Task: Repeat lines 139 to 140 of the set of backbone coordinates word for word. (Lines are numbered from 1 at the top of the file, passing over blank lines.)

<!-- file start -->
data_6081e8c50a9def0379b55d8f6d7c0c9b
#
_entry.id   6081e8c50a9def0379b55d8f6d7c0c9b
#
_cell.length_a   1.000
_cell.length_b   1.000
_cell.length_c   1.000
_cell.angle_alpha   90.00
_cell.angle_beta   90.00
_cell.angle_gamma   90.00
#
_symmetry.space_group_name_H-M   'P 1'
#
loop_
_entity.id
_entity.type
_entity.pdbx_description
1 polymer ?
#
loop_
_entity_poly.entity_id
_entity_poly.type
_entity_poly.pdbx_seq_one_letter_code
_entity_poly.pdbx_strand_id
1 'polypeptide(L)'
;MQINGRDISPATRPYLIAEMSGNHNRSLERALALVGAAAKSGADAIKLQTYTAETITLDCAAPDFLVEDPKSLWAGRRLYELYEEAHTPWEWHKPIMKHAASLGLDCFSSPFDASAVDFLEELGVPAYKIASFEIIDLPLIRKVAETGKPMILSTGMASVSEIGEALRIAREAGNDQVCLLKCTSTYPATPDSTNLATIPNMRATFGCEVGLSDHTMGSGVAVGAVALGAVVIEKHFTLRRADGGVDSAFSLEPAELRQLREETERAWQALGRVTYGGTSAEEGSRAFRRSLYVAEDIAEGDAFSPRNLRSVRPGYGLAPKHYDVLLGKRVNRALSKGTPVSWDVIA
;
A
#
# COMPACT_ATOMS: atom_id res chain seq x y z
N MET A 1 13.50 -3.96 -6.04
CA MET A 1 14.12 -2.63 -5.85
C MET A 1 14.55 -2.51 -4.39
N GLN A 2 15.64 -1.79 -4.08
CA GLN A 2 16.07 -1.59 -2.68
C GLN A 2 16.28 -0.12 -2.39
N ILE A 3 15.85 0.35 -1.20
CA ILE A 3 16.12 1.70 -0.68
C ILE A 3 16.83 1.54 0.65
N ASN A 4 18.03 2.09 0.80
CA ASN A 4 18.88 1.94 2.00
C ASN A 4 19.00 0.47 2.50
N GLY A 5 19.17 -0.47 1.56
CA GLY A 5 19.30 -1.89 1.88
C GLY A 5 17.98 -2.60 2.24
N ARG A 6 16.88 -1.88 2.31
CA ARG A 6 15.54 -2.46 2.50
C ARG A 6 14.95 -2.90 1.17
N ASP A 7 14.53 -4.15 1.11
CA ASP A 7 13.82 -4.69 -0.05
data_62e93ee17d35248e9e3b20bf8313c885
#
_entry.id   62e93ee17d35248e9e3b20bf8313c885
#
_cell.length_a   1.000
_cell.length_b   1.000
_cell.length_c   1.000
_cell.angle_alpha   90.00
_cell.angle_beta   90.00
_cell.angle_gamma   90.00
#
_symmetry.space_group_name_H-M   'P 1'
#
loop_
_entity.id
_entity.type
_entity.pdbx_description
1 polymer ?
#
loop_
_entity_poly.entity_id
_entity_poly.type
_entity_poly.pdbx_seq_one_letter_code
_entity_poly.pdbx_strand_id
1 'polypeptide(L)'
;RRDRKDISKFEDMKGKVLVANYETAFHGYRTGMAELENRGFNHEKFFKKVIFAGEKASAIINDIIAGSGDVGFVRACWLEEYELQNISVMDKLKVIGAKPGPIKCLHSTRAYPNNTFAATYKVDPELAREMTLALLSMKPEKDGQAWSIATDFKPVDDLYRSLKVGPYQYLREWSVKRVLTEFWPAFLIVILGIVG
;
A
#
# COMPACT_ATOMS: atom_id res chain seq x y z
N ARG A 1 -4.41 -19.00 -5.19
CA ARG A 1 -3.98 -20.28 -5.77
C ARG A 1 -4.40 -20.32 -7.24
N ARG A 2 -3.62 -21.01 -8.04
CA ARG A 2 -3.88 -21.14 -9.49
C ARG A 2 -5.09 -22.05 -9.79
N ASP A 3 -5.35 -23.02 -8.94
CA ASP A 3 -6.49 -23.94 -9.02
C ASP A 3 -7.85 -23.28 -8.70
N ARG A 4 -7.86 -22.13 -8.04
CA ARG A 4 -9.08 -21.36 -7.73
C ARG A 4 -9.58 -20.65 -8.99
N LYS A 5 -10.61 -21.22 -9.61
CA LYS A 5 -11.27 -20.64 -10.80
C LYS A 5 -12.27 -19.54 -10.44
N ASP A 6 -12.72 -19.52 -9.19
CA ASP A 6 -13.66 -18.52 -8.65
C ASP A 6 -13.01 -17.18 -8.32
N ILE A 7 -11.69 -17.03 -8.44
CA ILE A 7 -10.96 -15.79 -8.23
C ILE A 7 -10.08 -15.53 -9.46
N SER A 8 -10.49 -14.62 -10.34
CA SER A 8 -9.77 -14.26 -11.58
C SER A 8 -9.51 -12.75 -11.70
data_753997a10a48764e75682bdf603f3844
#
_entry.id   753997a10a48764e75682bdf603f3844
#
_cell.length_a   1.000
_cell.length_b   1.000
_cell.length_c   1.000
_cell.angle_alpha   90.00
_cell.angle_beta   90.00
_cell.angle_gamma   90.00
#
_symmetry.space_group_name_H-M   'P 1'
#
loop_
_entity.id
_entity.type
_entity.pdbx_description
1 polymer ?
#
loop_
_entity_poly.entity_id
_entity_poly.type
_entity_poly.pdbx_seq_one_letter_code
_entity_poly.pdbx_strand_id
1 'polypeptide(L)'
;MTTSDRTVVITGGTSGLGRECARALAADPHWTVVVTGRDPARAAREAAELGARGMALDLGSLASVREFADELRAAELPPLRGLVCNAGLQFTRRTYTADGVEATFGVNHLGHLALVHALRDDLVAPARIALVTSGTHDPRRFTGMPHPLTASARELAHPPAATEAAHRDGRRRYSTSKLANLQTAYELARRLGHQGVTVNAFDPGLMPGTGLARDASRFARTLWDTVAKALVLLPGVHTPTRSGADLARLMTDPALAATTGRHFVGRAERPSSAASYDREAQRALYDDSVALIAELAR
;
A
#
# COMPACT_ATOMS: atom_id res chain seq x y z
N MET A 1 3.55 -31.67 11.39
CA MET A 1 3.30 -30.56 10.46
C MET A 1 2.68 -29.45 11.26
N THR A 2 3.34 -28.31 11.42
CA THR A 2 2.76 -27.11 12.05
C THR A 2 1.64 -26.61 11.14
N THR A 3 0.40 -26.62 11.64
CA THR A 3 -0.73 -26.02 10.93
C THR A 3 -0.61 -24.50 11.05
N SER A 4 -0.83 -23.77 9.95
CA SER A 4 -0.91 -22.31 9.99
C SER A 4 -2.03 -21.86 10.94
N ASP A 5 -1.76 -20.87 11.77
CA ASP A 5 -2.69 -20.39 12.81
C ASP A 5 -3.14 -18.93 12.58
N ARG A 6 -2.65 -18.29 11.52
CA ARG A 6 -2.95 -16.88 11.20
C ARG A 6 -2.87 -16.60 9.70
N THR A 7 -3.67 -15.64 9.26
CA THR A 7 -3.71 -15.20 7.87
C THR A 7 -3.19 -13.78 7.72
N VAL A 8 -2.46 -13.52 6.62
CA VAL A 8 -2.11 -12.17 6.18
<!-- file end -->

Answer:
CA THR A 2 2.76 -27.11 12.05
C THR A 2 1.64 -26.61 11.14